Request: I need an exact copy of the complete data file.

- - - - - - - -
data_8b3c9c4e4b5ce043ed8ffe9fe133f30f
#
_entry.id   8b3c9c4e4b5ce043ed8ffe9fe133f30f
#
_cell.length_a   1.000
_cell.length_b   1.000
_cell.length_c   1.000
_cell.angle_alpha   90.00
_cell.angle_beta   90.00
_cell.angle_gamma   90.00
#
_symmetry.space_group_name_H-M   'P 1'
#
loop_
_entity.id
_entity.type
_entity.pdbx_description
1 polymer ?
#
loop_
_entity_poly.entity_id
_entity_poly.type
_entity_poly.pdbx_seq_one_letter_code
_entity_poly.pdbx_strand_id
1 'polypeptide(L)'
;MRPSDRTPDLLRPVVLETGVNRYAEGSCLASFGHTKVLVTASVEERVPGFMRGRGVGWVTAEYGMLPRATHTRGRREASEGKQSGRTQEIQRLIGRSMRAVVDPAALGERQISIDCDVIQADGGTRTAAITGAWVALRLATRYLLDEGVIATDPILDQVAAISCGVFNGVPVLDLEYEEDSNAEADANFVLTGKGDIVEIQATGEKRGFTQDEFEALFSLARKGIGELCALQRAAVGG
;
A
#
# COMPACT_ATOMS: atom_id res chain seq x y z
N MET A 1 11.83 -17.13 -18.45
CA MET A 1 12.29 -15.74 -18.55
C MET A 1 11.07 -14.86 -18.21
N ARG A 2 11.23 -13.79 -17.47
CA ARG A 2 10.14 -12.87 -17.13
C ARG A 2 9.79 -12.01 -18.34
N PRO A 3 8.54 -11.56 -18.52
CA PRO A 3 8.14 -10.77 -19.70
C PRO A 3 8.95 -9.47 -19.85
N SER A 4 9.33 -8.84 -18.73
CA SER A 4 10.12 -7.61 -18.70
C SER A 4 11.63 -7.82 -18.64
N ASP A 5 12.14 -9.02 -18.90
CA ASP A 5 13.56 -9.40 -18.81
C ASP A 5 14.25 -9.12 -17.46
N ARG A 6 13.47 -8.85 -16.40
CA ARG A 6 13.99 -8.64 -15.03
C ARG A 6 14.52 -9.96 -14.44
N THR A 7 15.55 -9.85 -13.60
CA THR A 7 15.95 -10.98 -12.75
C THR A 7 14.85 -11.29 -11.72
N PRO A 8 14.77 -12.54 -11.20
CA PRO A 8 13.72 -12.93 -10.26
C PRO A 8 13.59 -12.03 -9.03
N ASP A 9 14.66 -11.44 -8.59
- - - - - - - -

data_8b3c9c4e4b5ce043ed8ffe9fe133f30f
#
_entry.id   8b3c9c4e4b5ce043ed8ffe9fe133f30f
#
_cell.length_a   1.000
_cell.length_b   1.000
_cell.length_c   1.000
_cell.angle_alpha   90.00
_cell.angle_beta   90.00
_cell.angle_gamma   90.00
#
_symmetry.space_group_name_H-M   'P 1'
#
loop_
_entity.id
_entity.type
_entity.pdbx_description
1 polymer ?
#
loop_
_entity_poly.entity_id
_entity_poly.type
_entity_poly.pdbx_seq_one_letter_code
_entity_poly.pdbx_strand_id
1 'polypeptide(L)'
;MRPSDRTPDLLRPVVLETGVNRYAEGSCLASFGHTKVLVTASVEERVPGFMRGRGVGWVTAEYGMLPRATHTRGRREASEGKQSGRTQEIQRLIGRSMRAVVDPAALGERQISIDCDVIQADGGTRTAAITGAWVALRLATRYLLDEGVIATDPILDQVAAISCGVFNGVPVLDLEYEEDSNAEADANFVLTGKGDIVEIQATGEKRGFTQDEFEALFSLARKGIGELCALQRAAVGG
;
A
#
# COMPACT_ATOMS: atom_id res chain seq x y z
N MET A 1 11.83 -17.13 -18.45
CA MET A 1 12.29 -15.74 -18.55
C MET A 1 11.07 -14.86 -18.21
N ARG A 2 11.23 -13.79 -17.47
CA ARG A 2 10.14 -12.87 -17.13
C ARG A 2 9.79 -12.01 -18.34
N PRO A 3 8.54 -11.56 -18.52
CA PRO A 3 8.14 -10.77 -19.70
C PRO A 3 8.95 -9.47 -19.85
N SER A 4 9.33 -8.84 -18.73
CA SER A 4 10.12 -7.61 -18.70
C SER A 4 11.63 -7.82 -18.64
N ASP A 5 12.14 -9.02 -18.90
CA ASP A 5 13.56 -9.40 -18.81
C ASP A 5 14.25 -9.12 -17.46
N ARG A 6 13.47 -8.85 -16.40
CA ARG A 6 13.99 -8.64 -15.03
C ARG A 6 14.52 -9.96 -14.44
N THR A 7 15.55 -9.85 -13.60
CA THR A 7 15.95 -10.98 -12.75
C THR A 7 14.85 -11.29 -11.72
N PRO A 8 14.77 -12.54 -11.20
CA PRO A 8 13.72 -12.93 -10.26
C PRO A 8 13.59 -12.03 -9.03
N ASP A 9 14.66 -11.44 -8.59